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Father: 'I want justice'

| Wednesday, May 9, 2012, 10:51 a.m.

Two years later, Michael Hickenbottom Sr. still wants justice.

Hickenbottom said he learned from the media that U.S. Attorney Mary Beth Buchanan decided this month not to pursue charges against the two state police officers involved in the Dec. 24, 2002, shooting death of his 12-year-old son, Michael Ellerbe.

Joined by about 30 supporters on a frigid Friday afternoon, Hickenbottom and demonstrators from People Against Police Violence held a vigil outside the Fayette County Courthouse in Uniontown.

"I want justice," Hickenbottom said outside the building, which was closed for the holiday. "That's why we're in front of the courthouse. We want justice. That's all."

Michael was shot in the back at 2:30 p.m. on Christmas Eve 2002 as he ran through a Uniontown alley after fleeing from a vehicle that was reported stolen. Troopers Samuel Nassan and Juan Curry had said Michael ignored their commands to stop and take his hands out of his pockets.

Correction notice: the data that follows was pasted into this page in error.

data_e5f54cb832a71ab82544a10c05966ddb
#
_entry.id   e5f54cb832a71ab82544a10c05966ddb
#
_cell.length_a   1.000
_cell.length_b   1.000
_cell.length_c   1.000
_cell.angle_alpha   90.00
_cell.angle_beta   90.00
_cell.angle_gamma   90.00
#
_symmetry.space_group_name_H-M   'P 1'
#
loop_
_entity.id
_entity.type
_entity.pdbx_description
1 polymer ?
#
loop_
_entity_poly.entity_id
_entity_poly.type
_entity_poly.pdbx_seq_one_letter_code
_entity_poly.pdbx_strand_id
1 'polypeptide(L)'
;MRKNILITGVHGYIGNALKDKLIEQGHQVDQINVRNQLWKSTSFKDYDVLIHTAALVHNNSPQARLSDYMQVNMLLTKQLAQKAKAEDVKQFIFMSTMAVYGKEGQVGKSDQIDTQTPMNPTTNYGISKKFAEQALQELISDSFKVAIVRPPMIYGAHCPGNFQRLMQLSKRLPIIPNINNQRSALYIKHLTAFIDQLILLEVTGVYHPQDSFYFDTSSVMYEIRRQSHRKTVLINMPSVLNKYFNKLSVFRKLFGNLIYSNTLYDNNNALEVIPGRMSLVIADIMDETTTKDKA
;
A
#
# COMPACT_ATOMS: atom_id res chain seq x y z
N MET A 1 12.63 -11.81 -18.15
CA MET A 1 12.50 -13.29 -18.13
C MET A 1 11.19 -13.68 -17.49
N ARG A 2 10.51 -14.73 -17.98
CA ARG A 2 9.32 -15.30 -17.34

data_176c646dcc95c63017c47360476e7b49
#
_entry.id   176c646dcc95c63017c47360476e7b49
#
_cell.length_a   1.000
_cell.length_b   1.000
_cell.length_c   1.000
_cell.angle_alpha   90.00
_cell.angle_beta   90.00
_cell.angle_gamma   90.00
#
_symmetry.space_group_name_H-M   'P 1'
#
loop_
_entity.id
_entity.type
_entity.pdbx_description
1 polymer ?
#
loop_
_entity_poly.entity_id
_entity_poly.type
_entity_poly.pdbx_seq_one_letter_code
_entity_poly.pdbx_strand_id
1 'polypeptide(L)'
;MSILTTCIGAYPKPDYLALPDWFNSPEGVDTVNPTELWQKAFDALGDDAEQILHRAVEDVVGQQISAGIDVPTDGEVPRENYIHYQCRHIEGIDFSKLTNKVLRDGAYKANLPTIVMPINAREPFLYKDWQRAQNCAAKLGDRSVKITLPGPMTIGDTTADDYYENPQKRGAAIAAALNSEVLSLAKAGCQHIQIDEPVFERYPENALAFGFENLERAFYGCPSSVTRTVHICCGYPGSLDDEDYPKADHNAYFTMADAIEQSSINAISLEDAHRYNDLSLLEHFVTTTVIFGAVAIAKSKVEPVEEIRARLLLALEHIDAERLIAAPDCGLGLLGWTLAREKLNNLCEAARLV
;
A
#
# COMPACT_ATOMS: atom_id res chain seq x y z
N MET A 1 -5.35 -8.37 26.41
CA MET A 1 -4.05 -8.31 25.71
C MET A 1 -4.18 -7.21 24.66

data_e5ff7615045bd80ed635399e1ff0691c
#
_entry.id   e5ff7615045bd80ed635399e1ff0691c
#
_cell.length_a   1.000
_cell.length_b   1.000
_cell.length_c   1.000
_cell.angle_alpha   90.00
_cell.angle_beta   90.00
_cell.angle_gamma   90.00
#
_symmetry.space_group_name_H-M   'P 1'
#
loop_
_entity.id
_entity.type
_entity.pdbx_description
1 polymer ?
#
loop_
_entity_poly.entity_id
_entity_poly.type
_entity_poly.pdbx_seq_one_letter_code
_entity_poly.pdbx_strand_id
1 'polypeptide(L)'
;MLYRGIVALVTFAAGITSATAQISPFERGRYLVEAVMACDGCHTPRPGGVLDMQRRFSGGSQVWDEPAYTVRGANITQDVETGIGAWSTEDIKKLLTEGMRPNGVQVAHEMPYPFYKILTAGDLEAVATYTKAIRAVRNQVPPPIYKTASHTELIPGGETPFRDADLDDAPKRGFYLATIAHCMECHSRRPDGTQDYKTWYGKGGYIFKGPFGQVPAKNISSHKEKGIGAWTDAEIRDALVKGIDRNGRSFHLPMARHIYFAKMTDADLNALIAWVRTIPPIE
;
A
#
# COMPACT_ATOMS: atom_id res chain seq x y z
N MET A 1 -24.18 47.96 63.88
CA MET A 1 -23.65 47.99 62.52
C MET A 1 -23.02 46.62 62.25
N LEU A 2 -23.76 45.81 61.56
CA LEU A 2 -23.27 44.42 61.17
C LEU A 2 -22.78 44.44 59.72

Curry told a Fayette County coroner's jury that his gun accidentally discharged as he climbed a fence and fell. Hearing the shot and seeing Curry fall, Nassan testified that he believed Michael had shot his partner. Nassan then shot the boy, according to testimony.

Michael was unarmed.

No charges were recommended by the coroner's jury at the January 2003 inquest, and Fayette County District Attorney Nancy Vernon did not charge either officer. Buchanan announced on Dec. 13 that no federal charges would be filed, either.

A civil lawsuit against Curry and Nassan is pending in U.S. District Court, Western District of Pennsylvania. No trial date has been set.

"There's not enough money to bring Michael back," said Renee Wilson, director of the Pittsburgh chapter of People Against Police Violence. "We want to make sure this never happens again."

PAPV, which organized the vigil, works with families "to advocate for justice for the victims of police violence" and "demand that guilty cops serve maximum prison sentences," according to its Web site.

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